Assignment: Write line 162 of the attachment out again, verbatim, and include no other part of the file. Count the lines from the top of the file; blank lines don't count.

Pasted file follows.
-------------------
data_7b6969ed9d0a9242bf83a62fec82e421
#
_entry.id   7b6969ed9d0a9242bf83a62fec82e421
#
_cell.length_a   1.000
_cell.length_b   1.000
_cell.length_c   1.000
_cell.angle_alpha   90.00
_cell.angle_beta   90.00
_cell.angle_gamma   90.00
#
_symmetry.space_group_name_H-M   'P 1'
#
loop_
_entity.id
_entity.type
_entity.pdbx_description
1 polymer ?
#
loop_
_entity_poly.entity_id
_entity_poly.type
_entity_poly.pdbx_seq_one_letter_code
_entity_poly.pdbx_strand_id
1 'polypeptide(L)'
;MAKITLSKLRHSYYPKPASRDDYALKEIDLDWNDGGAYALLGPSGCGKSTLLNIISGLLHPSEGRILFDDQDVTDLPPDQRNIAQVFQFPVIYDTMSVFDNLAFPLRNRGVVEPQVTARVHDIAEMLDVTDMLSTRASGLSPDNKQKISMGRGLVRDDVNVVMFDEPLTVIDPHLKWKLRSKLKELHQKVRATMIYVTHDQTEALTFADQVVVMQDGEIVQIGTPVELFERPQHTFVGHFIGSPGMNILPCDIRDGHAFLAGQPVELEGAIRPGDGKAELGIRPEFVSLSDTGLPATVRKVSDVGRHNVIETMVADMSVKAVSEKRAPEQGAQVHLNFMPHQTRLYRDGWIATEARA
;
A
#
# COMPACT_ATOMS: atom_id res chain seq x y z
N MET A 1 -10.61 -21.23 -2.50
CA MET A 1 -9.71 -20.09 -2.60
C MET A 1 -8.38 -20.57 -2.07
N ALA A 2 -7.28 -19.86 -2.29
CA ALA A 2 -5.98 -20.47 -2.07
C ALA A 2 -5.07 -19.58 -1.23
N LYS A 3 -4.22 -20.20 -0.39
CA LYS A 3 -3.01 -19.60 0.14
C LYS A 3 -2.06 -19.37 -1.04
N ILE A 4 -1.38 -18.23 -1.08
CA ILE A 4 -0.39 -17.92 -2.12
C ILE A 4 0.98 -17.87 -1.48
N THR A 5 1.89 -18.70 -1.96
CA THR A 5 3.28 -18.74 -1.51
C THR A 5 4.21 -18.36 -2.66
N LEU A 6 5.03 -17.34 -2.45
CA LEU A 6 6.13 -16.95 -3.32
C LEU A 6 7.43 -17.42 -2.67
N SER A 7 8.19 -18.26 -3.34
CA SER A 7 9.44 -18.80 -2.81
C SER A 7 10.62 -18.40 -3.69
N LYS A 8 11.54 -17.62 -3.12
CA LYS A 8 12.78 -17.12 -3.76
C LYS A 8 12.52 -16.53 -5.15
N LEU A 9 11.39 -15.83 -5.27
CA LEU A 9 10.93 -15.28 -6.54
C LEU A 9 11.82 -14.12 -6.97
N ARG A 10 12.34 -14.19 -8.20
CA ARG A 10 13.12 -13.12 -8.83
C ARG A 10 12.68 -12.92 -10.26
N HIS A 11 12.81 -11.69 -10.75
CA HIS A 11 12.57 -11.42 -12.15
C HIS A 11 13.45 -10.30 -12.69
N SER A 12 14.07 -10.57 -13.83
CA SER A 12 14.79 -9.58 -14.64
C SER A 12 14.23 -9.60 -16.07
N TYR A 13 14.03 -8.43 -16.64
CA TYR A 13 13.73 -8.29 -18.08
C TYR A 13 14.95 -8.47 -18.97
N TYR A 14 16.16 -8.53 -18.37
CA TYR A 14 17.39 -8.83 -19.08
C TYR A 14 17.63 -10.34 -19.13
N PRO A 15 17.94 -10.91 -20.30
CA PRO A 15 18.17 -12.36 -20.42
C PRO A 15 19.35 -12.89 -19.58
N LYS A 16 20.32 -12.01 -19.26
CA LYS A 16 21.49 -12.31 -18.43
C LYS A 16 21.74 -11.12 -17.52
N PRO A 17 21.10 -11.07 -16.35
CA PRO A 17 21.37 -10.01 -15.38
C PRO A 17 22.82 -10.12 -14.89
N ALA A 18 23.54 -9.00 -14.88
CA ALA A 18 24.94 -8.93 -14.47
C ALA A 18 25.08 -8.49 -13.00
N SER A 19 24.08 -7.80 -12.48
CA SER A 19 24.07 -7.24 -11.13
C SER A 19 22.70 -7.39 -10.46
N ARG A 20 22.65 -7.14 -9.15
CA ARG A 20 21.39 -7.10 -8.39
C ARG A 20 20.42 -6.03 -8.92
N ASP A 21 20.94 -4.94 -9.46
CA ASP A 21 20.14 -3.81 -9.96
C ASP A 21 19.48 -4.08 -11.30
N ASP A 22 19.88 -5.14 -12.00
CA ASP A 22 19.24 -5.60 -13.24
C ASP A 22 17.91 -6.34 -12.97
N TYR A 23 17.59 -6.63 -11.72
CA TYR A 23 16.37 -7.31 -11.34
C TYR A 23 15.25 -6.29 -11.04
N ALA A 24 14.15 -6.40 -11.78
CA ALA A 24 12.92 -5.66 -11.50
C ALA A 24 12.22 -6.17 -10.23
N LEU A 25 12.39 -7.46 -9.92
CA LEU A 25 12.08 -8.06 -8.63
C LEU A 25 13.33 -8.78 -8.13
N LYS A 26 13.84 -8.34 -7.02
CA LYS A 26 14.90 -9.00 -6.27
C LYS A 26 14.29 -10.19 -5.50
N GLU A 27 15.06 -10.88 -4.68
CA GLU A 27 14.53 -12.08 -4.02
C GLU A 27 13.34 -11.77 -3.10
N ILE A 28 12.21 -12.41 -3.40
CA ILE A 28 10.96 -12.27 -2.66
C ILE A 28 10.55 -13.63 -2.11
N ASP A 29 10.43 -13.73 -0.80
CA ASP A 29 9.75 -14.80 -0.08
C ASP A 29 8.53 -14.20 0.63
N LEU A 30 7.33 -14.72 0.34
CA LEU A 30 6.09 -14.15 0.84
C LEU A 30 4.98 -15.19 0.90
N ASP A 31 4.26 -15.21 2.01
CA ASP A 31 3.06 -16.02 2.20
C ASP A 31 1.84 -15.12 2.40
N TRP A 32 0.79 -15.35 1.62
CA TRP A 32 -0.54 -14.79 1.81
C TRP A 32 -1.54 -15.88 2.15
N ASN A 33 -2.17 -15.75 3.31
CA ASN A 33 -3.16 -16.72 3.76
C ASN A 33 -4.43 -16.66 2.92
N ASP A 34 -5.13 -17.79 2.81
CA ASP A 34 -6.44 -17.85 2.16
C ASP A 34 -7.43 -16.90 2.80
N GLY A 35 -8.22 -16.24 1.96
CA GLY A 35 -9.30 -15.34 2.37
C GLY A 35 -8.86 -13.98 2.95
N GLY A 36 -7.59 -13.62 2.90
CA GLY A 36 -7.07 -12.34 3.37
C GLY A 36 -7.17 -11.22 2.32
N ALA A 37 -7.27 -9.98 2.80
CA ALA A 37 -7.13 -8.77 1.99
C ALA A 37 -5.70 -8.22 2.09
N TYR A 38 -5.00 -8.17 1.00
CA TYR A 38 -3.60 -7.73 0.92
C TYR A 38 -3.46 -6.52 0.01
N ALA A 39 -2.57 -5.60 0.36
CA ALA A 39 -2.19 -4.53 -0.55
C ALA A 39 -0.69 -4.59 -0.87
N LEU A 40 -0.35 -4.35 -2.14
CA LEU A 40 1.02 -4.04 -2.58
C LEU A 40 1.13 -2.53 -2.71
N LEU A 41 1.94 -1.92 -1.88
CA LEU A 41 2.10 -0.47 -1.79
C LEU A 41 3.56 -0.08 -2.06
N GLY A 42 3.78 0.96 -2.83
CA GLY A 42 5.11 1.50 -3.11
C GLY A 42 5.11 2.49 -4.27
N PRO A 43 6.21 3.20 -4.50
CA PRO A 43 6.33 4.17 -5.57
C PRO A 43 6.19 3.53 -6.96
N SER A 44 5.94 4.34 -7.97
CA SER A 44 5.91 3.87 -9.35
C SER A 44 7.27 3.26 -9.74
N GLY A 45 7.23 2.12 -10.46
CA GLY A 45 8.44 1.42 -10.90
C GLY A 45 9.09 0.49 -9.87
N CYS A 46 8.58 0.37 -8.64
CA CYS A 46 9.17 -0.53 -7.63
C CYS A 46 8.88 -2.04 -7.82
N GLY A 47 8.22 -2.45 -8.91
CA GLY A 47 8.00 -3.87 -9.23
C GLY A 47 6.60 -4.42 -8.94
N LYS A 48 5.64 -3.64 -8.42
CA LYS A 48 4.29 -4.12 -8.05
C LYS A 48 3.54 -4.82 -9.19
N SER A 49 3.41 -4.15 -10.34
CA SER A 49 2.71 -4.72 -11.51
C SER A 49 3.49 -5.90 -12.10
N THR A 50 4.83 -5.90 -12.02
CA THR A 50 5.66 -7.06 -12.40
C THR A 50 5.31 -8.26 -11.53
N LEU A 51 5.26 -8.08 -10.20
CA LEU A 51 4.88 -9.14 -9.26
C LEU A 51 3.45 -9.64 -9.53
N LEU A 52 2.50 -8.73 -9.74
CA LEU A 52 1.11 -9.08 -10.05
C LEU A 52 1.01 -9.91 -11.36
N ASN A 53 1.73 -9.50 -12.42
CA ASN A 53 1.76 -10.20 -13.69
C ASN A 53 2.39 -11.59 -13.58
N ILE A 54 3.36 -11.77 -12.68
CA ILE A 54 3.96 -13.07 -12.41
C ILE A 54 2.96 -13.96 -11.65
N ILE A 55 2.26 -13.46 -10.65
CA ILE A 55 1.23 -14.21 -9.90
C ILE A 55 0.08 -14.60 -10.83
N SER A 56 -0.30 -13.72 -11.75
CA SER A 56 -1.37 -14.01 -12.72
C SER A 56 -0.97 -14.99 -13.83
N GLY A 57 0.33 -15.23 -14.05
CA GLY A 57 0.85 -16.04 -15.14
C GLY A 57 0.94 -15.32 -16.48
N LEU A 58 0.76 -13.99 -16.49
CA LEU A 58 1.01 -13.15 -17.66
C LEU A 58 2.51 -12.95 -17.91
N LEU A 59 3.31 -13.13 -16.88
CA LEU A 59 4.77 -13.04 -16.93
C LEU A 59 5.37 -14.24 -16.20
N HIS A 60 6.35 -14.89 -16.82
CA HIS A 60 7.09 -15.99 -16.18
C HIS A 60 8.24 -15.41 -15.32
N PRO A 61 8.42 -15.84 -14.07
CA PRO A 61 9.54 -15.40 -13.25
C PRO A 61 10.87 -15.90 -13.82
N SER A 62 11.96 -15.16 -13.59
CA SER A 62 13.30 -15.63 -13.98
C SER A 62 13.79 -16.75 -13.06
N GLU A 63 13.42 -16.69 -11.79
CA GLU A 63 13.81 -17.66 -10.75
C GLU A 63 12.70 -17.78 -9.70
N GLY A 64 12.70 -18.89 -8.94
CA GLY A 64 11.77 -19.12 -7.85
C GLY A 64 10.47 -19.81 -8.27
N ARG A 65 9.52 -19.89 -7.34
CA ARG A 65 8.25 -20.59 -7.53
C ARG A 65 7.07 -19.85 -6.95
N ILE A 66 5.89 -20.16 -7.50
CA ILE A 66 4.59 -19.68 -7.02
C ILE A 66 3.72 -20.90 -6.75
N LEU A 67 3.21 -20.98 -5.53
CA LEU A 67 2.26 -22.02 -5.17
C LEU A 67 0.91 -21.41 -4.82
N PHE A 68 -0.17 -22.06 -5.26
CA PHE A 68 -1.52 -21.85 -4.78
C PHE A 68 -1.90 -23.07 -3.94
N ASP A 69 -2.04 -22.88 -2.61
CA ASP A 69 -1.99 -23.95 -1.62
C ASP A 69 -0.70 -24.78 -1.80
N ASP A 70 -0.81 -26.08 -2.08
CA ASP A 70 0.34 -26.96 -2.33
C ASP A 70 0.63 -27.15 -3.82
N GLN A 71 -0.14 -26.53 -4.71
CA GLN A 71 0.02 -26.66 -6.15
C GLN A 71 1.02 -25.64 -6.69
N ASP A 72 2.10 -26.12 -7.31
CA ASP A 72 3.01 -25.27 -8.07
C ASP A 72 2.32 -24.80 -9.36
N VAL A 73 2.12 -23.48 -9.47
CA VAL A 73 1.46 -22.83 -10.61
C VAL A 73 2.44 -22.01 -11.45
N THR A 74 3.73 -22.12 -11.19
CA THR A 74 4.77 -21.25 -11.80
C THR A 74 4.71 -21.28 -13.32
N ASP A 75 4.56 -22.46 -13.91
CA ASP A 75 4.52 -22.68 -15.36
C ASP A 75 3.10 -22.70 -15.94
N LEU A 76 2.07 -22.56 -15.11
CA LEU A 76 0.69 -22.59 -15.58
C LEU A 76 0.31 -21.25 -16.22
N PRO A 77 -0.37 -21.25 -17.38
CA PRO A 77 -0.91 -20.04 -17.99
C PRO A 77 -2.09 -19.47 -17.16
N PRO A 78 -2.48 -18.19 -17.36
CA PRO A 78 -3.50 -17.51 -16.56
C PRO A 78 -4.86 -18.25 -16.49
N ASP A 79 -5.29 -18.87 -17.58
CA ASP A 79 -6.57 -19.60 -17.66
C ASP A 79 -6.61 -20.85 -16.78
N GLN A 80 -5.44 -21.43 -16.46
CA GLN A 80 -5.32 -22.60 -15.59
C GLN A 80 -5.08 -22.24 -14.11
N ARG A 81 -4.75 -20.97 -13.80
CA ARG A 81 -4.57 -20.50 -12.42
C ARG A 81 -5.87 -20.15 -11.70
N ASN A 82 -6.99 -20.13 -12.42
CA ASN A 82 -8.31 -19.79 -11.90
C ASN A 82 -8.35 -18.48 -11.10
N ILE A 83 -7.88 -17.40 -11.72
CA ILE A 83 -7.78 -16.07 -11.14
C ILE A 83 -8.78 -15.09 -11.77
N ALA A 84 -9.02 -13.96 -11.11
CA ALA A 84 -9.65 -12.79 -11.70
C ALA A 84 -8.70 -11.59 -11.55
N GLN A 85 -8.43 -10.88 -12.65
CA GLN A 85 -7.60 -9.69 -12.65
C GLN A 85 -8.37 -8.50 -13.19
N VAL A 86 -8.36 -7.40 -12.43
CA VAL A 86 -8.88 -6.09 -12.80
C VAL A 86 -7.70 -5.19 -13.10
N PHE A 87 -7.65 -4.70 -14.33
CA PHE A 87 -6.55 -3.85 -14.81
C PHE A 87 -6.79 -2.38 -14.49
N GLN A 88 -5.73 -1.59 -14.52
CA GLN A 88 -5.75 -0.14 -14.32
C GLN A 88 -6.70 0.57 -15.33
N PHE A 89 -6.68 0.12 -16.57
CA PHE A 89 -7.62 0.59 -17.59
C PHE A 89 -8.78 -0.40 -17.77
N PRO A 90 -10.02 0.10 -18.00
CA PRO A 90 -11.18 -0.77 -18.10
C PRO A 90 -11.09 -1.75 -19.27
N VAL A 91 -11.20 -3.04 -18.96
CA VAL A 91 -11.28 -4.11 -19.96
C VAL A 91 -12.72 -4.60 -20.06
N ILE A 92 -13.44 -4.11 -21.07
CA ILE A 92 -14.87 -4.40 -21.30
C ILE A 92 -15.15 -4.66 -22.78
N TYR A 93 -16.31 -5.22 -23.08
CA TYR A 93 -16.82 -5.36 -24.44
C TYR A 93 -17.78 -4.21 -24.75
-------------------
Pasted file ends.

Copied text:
C SER A 44 7.27 3.26 -9.74